The struggle of maturity is to recover the seriousness of a child at play
Napoleon Hill told the story of traveling quite a distance to visit a man whose creativity he admired. When he arrived he had to wait for some time. The explanation he received was that his mentor was in his chair in a dark, quiet room “sitting for ideas” without any set agenda.
I just finished reading Jonah Lehrer’s book, Imagine: How Creativity Works. I always thought that creativity had a life of its own, sparks of genius fusing into a new star in the night sky. I couldn’t make it happen if I wanted to and no amount of hard work could trigger it. Mozart, Einstein and Shakespeare appeared on the scene unbidden and unexpected in the course of ordinary human events.
Lehrer studied creativity in great detail and concluded that it is “the ability to imagine what has never existed.” It is easier to put into words than to comprehend. Is creativity a lucky stroke of genius or does it evolve over a period of time? Does it take place in a vacuum or as the result of a group effort? The answer seems to be all of the above. It turns out there are three steps in the creative process. Two involve hard work and the other seems to happen when we least expect it.
The first step is gathering ideas which works best when we are surrounded by a mix of those who think like we do and strangers with very different ideas. It helps to have our ideas understood but also to be among others who think and see things in ways we don’t. This is also a good chance to consider what doesn’t work and to set aside unpromising leads.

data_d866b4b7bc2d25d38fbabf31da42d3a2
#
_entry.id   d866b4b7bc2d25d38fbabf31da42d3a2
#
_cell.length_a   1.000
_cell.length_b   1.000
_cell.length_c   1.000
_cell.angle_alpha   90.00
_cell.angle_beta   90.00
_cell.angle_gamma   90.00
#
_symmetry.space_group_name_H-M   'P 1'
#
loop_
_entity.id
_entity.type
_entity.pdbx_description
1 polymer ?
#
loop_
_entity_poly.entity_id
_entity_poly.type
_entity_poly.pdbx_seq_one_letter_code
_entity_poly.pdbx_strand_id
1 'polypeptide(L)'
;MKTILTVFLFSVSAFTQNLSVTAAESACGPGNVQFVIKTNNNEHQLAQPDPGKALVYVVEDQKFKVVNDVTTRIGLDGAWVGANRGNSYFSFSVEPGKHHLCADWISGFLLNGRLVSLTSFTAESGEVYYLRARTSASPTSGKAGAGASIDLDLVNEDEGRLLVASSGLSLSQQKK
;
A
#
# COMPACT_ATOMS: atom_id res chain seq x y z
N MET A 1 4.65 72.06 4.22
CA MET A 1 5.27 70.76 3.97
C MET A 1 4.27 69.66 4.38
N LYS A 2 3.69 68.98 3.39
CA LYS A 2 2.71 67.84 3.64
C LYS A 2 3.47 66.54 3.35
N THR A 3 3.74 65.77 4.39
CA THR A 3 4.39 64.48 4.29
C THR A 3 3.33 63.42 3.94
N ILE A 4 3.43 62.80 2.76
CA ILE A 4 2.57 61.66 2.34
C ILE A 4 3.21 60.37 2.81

The second step is creative inspiration, epiphany or the eureka moment. This works best is a state of relaxation and letting go. A garden or a beach is much more conducive to inspiration than is a lab, library or computer. Letting our minds float freely encourages connections and realizations we never could have predicted. It turns out that people with ADHD are better at this part of the process. They don’t stay tied to any one idea but find it easier to let in new and seemingly unrelated ideas. They are also better at finding connections among these scattered thoughts.
The third step is fine tuning. Once the creative idea has arrived, the task remains of discovering its meaning, uses and practical implications. Our time of rest and reflection is over and it’s time to get back to work.
Creativity is not limited to a few lucky or chosen ones. All of us have a spark of creativity often lying dormant. We need to practice turning off our internal censor to let our creative ideas take flight in our own minds and ultimately to share them with others.
Life Lab Lessons
• Listen to your own inner voice and let it speak to you.
• Don’t be critical of your own ideas.
• Listen without criticism to others’ ideas.
• Do your homework first.
• Then find a quiet place to let your ideas percolate.